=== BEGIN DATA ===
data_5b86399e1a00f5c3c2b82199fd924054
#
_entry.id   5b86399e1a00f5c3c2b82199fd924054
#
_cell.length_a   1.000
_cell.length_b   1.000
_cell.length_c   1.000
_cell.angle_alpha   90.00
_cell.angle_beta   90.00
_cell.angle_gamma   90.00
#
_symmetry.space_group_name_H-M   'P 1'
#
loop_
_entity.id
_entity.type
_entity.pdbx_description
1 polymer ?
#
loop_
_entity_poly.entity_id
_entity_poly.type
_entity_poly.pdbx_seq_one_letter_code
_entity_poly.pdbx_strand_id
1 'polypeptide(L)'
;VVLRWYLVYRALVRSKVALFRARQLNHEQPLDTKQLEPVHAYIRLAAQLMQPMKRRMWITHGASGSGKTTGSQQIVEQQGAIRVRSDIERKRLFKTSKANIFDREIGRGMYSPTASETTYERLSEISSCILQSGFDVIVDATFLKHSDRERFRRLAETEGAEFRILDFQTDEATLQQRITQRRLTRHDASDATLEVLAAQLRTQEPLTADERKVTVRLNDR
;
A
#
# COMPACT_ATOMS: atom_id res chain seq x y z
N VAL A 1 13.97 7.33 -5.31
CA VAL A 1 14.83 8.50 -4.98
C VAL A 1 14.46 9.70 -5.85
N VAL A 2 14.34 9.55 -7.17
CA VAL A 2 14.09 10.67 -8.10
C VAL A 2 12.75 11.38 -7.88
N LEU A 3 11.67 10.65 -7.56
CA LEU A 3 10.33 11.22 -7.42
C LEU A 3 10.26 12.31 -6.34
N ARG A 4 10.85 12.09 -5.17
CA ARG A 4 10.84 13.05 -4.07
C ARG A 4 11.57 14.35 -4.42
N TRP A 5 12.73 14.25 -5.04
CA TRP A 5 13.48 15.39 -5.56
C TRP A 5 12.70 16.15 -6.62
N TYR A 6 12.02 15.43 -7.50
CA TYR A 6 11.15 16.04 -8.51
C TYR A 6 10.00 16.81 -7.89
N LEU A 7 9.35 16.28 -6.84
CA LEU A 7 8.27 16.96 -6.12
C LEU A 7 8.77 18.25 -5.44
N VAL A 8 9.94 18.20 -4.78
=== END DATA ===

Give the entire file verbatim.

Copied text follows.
data_5b86399e1a00f5c3c2b82199fd924054
#
_entry.id   5b86399e1a00f5c3c2b82199fd924054
#
_cell.length_a   1.000
_cell.length_b   1.000
_cell.length_c   1.000
_cell.angle_alpha   90.00
_cell.angle_beta   90.00
_cell.angle_gamma   90.00
#
_symmetry.space_group_name_H-M   'P 1'
#
loop_
_entity.id
_entity.type
_entity.pdbx_description
1 polymer ?
#
loop_
_entity_poly.entity_id
_entity_poly.type
_entity_poly.pdbx_seq_one_letter_code
_entity_poly.pdbx_strand_id
1 'polypeptide(L)'
;VVLRWYLVYRALVRSKVALFRARQLNHEQPLDTKQLEPVHAYIRLAAQLMQPMKRRMWITHGASGSGKTTGSQQIVEQQGAIRVRSDIERKRLFKTSKANIFDREIGRGMYSPTASETTYERLSEISSCILQSGFDVIVDATFLKHSDRERFRRLAETEGAEFRILDFQTDEATLQQRITQRRLTRHDASDATLEVLAAQLRTQEPLTADERKVTVRLNDR
;
A
#
# COMPACT_ATOMS: atom_id res chain seq x y z
N VAL A 1 13.97 7.33 -5.31
CA VAL A 1 14.83 8.50 -4.98
C VAL A 1 14.46 9.70 -5.85
N VAL A 2 14.34 9.55 -7.17
CA VAL A 2 14.09 10.67 -8.10
C VAL A 2 12.75 11.38 -7.88
N LEU A 3 11.67 10.65 -7.56
CA LEU A 3 10.33 11.22 -7.42
C LEU A 3 10.26 12.31 -6.34
N ARG A 4 10.85 12.09 -5.17
CA ARG A 4 10.84 13.05 -4.07
C ARG A 4 11.57 14.35 -4.42
N TRP A 5 12.73 14.25 -5.04
CA TRP A 5 13.48 15.39 -5.56
C TRP A 5 12.70 16.15 -6.62
N TYR A 6 12.02 15.43 -7.50
CA TYR A 6 11.15 16.04 -8.51
C TYR A 6 10.00 16.81 -7.89
N LEU A 7 9.35 16.28 -6.84
CA LEU A 7 8.27 16.96 -6.12
C LEU A 7 8.77 18.25 -5.44
N VAL A 8 9.94 18.20 -4.78